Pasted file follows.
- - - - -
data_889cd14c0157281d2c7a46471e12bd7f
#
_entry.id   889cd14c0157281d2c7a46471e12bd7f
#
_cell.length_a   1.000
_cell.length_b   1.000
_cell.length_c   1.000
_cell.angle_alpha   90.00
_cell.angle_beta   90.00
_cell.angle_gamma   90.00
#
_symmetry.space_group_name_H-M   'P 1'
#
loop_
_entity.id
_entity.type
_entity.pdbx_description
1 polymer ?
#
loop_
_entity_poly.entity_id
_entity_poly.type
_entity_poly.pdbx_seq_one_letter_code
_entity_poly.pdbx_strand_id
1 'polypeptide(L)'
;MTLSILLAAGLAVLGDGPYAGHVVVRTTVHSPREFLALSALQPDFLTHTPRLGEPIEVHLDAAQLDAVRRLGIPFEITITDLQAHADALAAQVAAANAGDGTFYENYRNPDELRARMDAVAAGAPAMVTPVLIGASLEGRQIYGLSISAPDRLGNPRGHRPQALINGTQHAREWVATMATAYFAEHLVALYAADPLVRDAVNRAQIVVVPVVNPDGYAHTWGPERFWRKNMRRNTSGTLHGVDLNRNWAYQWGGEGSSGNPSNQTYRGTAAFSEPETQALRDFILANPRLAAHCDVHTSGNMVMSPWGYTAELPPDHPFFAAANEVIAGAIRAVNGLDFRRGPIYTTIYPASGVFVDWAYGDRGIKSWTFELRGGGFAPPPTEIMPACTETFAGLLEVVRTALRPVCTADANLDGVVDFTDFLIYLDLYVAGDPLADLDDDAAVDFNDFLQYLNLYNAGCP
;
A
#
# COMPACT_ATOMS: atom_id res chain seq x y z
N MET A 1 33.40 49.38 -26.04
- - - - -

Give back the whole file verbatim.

data_889cd14c0157281d2c7a46471e12bd7f
#
_entry.id   889cd14c0157281d2c7a46471e12bd7f
#
_cell.length_a   1.000
_cell.length_b   1.000
_cell.length_c   1.000
_cell.angle_alpha   90.00
_cell.angle_beta   90.00
_cell.angle_gamma   90.00
#
_symmetry.space_group_name_H-M   'P 1'
#
loop_
_entity.id
_entity.type
_entity.pdbx_description
1 polymer ?
#
loop_
_entity_poly.entity_id
_entity_poly.type
_entity_poly.pdbx_seq_one_letter_code
_entity_poly.pdbx_strand_id
1 'polypeptide(L)'
;MTLSILLAAGLAVLGDGPYAGHVVVRTTVHSPREFLALSALQPDFLTHTPRLGEPIEVHLDAAQLDAVRRLGIPFEITITDLQAHADALAAQVAAANAGDGTFYENYRNPDELRARMDAVAAGAPAMVTPVLIGASLEGRQIYGLSISAPDRLGNPRGHRPQALINGTQHAREWVATMATAYFAEHLVALYAADPLVRDAVNRAQIVVVPVVNPDGYAHTWGPERFWRKNMRRNTSGTLHGVDLNRNWAYQWGGEGSSGNPSNQTYRGTAAFSEPETQALRDFILANPRLAAHCDVHTSGNMVMSPWGYTAELPPDHPFFAAANEVIAGAIRAVNGLDFRRGPIYTTIYPASGVFVDWAYGDRGIKSWTFELRGGGFAPPPTEIMPACTETFAGLLEVVRTALRPVCTADANLDGVVDFTDFLIYLDLYVAGDPLADLDDDAAVDFNDFLQYLNLYNAGCP
;
A
#
# COMPACT_ATOMS: atom_id res chain seq x y z
N MET A 1 33.40 49.38 -26.04